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Friday, 3 June 2016

Of Ash And Dew - Eleven

   It happened too quickly for Mítrei to react. Staring into the blackness of the night-drowned forest, she'd fallen for their trick, turning towards the sound of a thrown stone while her attackers came up from behind. They moved more quietly than she ever guessed they could have - no wonder they'd managed to take and enslave so many of the tribes.
   She recognised the face in the brief struggle, before something heavy struck her on the back of the head. She'd chased down those who had attacked her last, and only one had gotten away. It seemed that that one wasn't prepared to let her go, and had returned with reinforcements. She couldn't fight off six, especially while still half in the dead embrace of sleep.
   The next she knew, she'd been dumped on the ground, tied to a tree with her hands additionally bound behind her while the others slept a few feet away. She noticed one standing against a tree nearby, his arms folded across his chest and head bowed. She couldn't tell if he was awake, so she didn't dare make too much movement, but he was too still and his head too low to be alert.
   Her knife was gone. She hadn't expected them to let her keep it, but the first confirmation she had of that was when she spotted it lying on the ground a few feet away. They must only have removed it as they set her down.
   The amulet, however, remained. She could feel its weight about her neck, concealed beneath the blouse Edwin had donated her. Clearly these people-snatchers hadn't bothered to search her for valuables, but then, how often did her kin carry such things? They were needless. Weapons, however, were crucial for any situation, tools for a myriad of circumstances, and so they were likely all that was sought to be removed.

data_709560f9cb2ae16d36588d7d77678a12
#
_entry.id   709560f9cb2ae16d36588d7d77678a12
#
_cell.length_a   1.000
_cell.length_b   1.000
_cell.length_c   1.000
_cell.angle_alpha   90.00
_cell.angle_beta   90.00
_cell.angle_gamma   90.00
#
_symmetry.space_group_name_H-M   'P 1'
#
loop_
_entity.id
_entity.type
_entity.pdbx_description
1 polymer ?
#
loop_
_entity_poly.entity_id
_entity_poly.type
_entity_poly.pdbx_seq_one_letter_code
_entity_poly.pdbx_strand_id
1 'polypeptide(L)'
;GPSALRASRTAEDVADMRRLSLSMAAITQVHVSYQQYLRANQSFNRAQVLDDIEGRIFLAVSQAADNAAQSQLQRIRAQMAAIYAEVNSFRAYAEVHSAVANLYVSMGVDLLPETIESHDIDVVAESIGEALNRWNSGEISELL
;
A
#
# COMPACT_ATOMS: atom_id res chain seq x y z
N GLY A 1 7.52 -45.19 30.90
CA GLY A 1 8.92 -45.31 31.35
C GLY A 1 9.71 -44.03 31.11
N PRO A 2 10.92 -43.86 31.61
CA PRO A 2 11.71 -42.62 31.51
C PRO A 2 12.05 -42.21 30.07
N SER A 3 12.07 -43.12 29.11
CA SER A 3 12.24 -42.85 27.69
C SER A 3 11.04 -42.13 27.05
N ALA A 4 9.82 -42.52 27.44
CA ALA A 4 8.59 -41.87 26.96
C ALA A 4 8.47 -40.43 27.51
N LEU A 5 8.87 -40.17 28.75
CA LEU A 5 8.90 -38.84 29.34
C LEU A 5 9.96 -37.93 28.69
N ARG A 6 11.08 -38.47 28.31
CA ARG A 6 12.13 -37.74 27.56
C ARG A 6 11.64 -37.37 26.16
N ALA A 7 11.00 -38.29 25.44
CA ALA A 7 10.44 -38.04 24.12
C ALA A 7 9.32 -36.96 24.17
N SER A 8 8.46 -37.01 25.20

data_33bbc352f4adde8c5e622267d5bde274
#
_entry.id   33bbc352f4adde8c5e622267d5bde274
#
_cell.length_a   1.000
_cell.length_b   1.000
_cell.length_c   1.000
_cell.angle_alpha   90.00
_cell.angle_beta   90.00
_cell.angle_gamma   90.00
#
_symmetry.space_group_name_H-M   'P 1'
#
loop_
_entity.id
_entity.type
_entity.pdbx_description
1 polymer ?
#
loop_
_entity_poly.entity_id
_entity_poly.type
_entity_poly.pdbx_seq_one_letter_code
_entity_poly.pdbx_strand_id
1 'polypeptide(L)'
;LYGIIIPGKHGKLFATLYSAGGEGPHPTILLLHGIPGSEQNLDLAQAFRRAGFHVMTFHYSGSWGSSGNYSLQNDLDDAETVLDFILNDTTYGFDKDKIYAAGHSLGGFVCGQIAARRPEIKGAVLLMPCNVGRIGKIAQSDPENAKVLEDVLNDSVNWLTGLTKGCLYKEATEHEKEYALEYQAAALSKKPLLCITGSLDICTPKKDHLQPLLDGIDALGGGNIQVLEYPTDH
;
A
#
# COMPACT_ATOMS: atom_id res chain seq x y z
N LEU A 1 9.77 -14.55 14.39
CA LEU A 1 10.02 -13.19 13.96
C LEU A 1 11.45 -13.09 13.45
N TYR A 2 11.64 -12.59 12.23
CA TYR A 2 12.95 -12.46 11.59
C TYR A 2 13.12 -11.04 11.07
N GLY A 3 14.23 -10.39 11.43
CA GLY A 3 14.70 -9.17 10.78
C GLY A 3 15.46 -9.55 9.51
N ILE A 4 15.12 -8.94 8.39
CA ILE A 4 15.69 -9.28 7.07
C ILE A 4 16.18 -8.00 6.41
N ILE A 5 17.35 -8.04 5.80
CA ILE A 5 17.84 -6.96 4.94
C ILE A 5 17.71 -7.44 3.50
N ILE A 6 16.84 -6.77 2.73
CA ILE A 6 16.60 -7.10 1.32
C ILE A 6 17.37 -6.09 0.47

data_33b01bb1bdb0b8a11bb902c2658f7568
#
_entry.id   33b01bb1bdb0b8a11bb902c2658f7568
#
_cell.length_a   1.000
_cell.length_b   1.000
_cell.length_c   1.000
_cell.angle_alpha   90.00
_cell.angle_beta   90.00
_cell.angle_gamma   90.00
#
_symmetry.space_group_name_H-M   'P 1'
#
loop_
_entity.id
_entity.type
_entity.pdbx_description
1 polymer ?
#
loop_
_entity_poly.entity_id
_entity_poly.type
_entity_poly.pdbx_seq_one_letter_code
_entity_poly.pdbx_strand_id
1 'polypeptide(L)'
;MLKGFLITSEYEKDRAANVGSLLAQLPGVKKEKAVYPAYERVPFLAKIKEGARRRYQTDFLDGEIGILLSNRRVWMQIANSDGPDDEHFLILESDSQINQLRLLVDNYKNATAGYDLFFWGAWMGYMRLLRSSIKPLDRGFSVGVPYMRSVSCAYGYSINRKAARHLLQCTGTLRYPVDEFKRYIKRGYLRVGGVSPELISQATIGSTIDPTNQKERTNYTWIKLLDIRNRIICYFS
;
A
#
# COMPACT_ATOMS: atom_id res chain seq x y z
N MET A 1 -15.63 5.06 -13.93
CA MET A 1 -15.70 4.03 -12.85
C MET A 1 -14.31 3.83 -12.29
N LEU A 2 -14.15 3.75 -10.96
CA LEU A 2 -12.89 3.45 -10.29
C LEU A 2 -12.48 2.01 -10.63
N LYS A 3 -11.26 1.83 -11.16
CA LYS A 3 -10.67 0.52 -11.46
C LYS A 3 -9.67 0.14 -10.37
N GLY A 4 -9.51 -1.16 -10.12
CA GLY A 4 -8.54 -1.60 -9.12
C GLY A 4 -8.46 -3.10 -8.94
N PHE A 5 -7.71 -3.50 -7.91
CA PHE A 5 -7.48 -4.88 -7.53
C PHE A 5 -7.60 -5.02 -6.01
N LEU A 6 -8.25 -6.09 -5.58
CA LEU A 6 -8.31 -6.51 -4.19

Relieved for that fact, at least, she turned her attention to the rope. It was unfortunate for them that they'd captured a hunter's daughter. She knew a tight knot from a strong one, and strong this was not.
   She wriggled carefully, pulling the rope that restrained her to the tree this way and that in very particular movements. She kept her eyes fixed throughout on the snoozing sentry, but he didn't stir, and soon the rope had loosened enough that, with a deep inhalation and contraction of her stomach, she was able to push herself to her feet and slip out of its grip.
   Her hands were still bound, but that small matter would have to wait. Escape was priority.
   She tiptoed easily towards the knife and turned around, crouching backwards to lift it despite her restraints. Once she had the hilt, she pushed off and ran without a backward glance. She wouldn't give them the time to wake and see her staring at them in caution. She heard no sign of them rousing, but even if she had, her only option now she'd freed herself was to escape. Otherwise, should they catch her, she would be beaten, tied tighter and watched closely, and the opportunity wouldn't come again.
   She padded through the forest, her footfalls quiet from practice and the lessons her father had given her, and she didn't dare to stop. All was silent around her but for the hoot of owls and rustle of nighttime creatures. They surely weren't following her; they couldn't be that quiet.
   But they had sneaked up on her twice already. It wasn't worth the risk. She would run until felt safe or she collapsed, whichever came first.



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